A Bottle of Wine Led Me to Saint Thomas Aquinas

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St. Thomas Aquinas via soul-candy.info

 

In honor of The Feast of Saint Thomas Aquinas today, I would like to share my Saint Name Project with you that I wrote last March for my Confirmation.  It gives a brief history of Thomas Aquinas’ life, ministry and accomplishments within the Catholic Church, and the reasons why I chose him as my saint, which ties to my fondness of wine.

Saint Thomas Aquinas

I have chosen Saint Thomas Aquinas as my Confirmation Saint Name.  Before I give my motivations for favoring him, I would like to present a little history of his life, which will provide more understanding of his path to sainthood.

Saint Thomas Aquinas’ mother, Theodora, and father, Landulph, count of Aquino, gave birth to their son  on January 28, 1225 in Roccasecca, Italy.   His family came from royal descendants, but their class rank was likely considered at the lower end.  At age five, Thomas was sent to Monte Cassino to begin his education, then was moved to Naples, where he became acquainted with the studies of Aristotle, which would later provide an enormous impact on his teachings of theology and philosophy.  At age nineteen, against his family’s direction, he chose to assemble with the Dominican monks and receive his habit.  His family felt violated, so they decided to kidnap him and hold him captive in their castles back home at Monte San Giovanni and Roccasecca for a year.  During that time his family attempted to dissuade him from being a Dominican monk, even to go so far as to entice him with a prostitute, but Thomas would not relent, and the incident only gave him more strength to remain a virgin.  His family finally subsided, and in 1245, he was released and returned to the Dominicans.  Over the next several years, he studied in Naples, Italy, then Cologne, Germany, where he became ordained as a priest in 1250, and later ended up in Paris, France where he was taught by St. Albert the Great, the Patron Saint of Scientists, and earned his doctorate in theology.

 During this era, one big controversy was how theology (faith) and philosophy (reason) were or were not correlated.  Previous philosophers thought the two were completely separate from each other, and Thomas wanted to prove that one was needed for the other to work accordingly, so after completing his education, he felt compelled to begin a preaching voyage to teach his learnings and to document his research on their interdependence.  Thus became his writings of almost 60 known works, and among them the Summa Theologica and the Summa contra Gentiles are his most acclaimed and controversial.  In his writings, he distinguishes Theology and Philosophy as two different sciences of God, and to achieve revelation (theology) one must be advised by reason to restrain from lapse of judgement, and one needs reason to analyze and define their faith.  He also wanted to show evidence that everything originates from God.  Amid much of  Thomas’ discoveries, I believe his greatest achievement, and most argumentative today, is in the Summa contra Gentiles, in which he proves the existence of God in five ways: 1)Movement needs someone or something to make the unmoved move, and that is God. 2) Effect needs a cause, and the cause is God. 3)Being is temporary and the permanent being is God. 4)Humans are defective, God is perfect. 5)Knowledge is given to humans by God, who knows everything.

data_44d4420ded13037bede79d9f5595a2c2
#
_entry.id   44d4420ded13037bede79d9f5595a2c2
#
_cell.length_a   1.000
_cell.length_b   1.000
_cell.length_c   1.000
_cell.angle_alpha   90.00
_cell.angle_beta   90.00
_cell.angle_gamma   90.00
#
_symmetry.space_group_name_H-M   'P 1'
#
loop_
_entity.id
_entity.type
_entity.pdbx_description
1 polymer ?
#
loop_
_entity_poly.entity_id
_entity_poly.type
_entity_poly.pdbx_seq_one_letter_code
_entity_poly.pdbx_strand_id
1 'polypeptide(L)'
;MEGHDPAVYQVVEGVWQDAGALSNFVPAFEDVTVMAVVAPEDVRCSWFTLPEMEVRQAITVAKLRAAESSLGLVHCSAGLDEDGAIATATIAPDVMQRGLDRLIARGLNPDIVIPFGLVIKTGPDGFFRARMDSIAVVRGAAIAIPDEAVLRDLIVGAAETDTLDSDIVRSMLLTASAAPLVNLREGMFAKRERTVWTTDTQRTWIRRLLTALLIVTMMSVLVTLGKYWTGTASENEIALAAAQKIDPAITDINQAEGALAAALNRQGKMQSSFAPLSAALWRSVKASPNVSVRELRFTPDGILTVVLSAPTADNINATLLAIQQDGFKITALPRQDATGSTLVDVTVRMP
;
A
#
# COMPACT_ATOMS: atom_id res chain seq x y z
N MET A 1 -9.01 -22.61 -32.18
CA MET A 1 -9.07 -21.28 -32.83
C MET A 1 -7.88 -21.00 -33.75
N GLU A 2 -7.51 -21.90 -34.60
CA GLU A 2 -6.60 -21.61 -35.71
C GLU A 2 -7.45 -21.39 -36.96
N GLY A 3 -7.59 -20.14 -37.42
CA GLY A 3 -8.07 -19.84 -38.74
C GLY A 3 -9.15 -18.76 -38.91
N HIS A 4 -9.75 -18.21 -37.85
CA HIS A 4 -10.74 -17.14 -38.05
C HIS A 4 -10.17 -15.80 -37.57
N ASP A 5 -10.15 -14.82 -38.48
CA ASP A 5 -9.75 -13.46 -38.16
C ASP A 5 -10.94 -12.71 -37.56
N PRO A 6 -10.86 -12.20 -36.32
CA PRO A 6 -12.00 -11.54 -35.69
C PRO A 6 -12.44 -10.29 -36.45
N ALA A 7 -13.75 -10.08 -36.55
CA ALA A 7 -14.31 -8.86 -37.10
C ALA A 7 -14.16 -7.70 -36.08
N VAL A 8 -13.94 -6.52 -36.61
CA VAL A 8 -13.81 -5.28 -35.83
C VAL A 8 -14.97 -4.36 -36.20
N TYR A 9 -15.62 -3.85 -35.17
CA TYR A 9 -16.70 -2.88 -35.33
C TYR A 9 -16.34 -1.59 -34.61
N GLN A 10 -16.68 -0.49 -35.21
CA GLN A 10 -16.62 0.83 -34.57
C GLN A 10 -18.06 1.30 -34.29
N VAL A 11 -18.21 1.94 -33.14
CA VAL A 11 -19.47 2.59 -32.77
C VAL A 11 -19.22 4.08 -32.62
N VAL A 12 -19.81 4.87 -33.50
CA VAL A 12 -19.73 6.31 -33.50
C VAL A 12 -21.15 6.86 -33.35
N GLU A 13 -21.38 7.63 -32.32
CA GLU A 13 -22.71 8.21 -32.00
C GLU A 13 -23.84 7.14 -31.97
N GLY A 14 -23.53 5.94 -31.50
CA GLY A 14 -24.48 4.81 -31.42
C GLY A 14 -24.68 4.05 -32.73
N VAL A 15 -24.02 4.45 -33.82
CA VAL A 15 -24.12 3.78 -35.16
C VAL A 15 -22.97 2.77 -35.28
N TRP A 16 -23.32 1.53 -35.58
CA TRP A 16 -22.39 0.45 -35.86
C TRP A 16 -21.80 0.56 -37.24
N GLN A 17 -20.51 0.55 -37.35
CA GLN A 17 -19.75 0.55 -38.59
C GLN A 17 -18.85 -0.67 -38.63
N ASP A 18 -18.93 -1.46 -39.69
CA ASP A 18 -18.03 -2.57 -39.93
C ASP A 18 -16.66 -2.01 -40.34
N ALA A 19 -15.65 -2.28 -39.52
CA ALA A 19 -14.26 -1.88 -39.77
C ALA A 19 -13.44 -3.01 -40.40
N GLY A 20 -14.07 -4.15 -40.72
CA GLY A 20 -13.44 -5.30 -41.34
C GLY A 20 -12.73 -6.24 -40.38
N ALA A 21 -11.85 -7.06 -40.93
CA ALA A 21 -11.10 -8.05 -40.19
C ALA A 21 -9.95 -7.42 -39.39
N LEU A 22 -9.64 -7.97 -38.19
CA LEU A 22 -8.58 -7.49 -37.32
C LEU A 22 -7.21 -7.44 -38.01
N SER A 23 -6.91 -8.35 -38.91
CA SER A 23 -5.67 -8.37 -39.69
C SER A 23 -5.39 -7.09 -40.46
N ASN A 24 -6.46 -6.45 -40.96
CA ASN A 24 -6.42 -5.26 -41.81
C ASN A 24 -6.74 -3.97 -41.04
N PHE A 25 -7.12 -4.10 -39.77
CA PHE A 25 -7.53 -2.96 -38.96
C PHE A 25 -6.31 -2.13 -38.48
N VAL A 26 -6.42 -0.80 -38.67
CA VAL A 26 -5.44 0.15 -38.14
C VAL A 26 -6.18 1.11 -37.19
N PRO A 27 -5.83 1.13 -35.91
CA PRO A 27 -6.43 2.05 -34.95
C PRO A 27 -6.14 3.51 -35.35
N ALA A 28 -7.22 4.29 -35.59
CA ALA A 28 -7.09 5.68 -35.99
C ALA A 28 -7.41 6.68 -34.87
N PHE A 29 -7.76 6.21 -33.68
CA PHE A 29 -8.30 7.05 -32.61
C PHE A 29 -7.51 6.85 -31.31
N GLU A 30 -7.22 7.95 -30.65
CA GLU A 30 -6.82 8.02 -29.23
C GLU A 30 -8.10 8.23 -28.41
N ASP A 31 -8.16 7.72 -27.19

Among his time, Thomas was offered a bishop ship, but he declined any higher clerical positions for he only wanted to teach and write.  Then one day while celebrating the Feast of St. Nicolas in 1273, Thomas claimed he was told by God that he did not need to write anymore because what he had written was well enough.  Shortly thereafter, on March 7, 1274 he passed away.  His canonization took place in 1323, and in 1567 he was given the title as a Doctor of the Church by Pope Pius V.  His feast day was originally the day of his death, March 7, but it always fell in the time of lent, so it was moved to his birth date January 28 in 1969.  In the late 19th century, during the time of Pope Leo XIII, Thomas’ theology became the essence of Catholic indoctrination, both inside the church and in Catholic educational institutions, therefore, he was announced as the patron of Catholic education and students.

 Now for a few reasons why I chose St. Thomas Aquinas as my saint.  I’ll be honest here, as I should be since this is a project for the Sacrament of Confirmation.  The main reason I know of him and why I chose him was because I came across a bottle of wine named Aquinas while dining out with my husband.  We thoroughly enjoyed it, so I read the back of the bottle.  I wanted to find out what this Aquinas was about because I had never heard of the name.

To my delight, I discovered that “Aquinas wines are named for St. Thomas Aquinas, the seminal 13th century Italian priest, theologian and philosopher who dedicated his life to reconciling reason and faith.  Just as he challenged the assumptions of his world, we are challenging the assumptions within ours.”

I was intrigued by their statement, and I wanted to discover more about this saint.  Upon more research, I realized that I felt exactly the same about his belief that God and Science go hand in hand.  Science can’t exist without God, who created it, and God uses Science to prove to us human beings that He exists.  It was like a lightning bolt and it made so much sense to me.

I also was impressed by Thomas’ loyalty to God by remaining celibate, even given the temptations by his own family.   He was incredibly humble.  He knew what his calling from God was supposed to be, which was to write and teach, so he declined any position that was of higher rank than a priest.  He was a man who went against the odds to seek answers, and he was able to brilliantly prove a correlation that everyone else thought was completely unrelated.  He was a man of honor.  He was a man of God.

Bibliography

“St. Thomas Aquinas – Saints & Angels.” Catholic Online. Catholic Online, 2015. Web. 24. Mar. 2015

“St. Thomas Aquinas.” Bio. A&E Television Networks, 2015. Web. 24 Mar. 2015.

“About.” Aquinas. Don Sebastiani & Sons, 2014. Web. 24 Mar. 2015.

Mission Impossible: The Eucharist

This is sort of a continuation from my most recent blog post As an Adult, what gives me that childlike Christmas Morning Joy?  The short answer is the Eucharist.